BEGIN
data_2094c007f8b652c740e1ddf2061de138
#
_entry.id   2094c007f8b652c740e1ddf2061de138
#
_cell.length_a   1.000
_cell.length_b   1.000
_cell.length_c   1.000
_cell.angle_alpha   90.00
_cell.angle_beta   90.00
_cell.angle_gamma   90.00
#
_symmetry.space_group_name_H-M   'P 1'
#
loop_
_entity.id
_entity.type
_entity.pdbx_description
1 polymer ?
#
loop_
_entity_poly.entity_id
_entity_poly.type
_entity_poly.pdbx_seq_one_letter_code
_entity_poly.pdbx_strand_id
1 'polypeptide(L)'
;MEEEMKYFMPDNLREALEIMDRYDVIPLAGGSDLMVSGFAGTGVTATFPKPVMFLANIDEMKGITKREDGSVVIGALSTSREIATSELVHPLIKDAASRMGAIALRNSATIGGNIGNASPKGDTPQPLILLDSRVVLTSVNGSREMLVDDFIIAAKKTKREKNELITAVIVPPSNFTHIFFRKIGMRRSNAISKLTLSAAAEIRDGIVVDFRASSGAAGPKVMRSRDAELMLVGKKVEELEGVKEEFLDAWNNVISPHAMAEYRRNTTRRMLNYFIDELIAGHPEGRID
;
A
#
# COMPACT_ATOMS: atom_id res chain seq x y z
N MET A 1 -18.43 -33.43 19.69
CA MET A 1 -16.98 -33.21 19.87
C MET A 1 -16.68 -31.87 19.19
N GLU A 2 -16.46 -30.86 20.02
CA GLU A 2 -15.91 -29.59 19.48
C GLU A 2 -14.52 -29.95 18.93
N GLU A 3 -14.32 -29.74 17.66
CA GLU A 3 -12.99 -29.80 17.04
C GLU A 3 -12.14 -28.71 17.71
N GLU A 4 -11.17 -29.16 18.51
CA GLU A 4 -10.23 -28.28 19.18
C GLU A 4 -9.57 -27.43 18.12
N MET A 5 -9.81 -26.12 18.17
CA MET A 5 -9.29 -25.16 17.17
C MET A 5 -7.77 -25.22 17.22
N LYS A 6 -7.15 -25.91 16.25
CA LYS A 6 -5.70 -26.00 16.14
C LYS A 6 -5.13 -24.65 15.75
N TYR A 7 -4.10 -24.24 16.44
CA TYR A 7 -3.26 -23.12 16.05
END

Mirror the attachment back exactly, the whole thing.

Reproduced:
data_2094c007f8b652c740e1ddf2061de138
#
_entry.id   2094c007f8b652c740e1ddf2061de138
#
_cell.length_a   1.000
_cell.length_b   1.000
_cell.length_c   1.000
_cell.angle_alpha   90.00
_cell.angle_beta   90.00
_cell.angle_gamma   90.00
#
_symmetry.space_group_name_H-M   'P 1'
#
loop_
_entity.id
_entity.type
_entity.pdbx_description
1 polymer ?
#
loop_
_entity_poly.entity_id
_entity_poly.type
_entity_poly.pdbx_seq_one_letter_code
_entity_poly.pdbx_strand_id
1 'polypeptide(L)'
;MEEEMKYFMPDNLREALEIMDRYDVIPLAGGSDLMVSGFAGTGVTATFPKPVMFLANIDEMKGITKREDGSVVIGALSTSREIATSELVHPLIKDAASRMGAIALRNSATIGGNIGNASPKGDTPQPLILLDSRVVLTSVNGSREMLVDDFIIAAKKTKREKNELITAVIVPPSNFTHIFFRKIGMRRSNAISKLTLSAAAEIRDGIVVDFRASSGAAGPKVMRSRDAELMLVGKKVEELEGVKEEFLDAWNNVISPHAMAEYRRNTTRRMLNYFIDELIAGHPEGRID
;
A
#
# COMPACT_ATOMS: atom_id res chain seq x y z
N MET A 1 -18.43 -33.43 19.69
CA MET A 1 -16.98 -33.21 19.87
C MET A 1 -16.68 -31.87 19.19
N GLU A 2 -16.46 -30.86 20.02
CA GLU A 2 -15.91 -29.59 19.48
C GLU A 2 -14.52 -29.95 18.93
N GLU A 3 -14.32 -29.74 17.66
CA GLU A 3 -12.99 -29.80 17.04
C GLU A 3 -12.14 -28.71 17.71
N GLU A 4 -11.17 -29.16 18.51
CA GLU A 4 -10.23 -28.28 19.18
C GLU A 4 -9.57 -27.43 18.12
N MET A 5 -9.81 -26.12 18.17
CA MET A 5 -9.29 -25.16 17.17
C MET A 5 -7.77 -25.22 17.22
N LYS A 6 -7.15 -25.91 16.25
CA LYS A 6 -5.70 -26.00 16.14
C LYS A 6 -5.13 -24.65 15.75
N TYR A 7 -4.10 -24.24 16.44
CA TYR A 7 -3.26 -23.12 16.05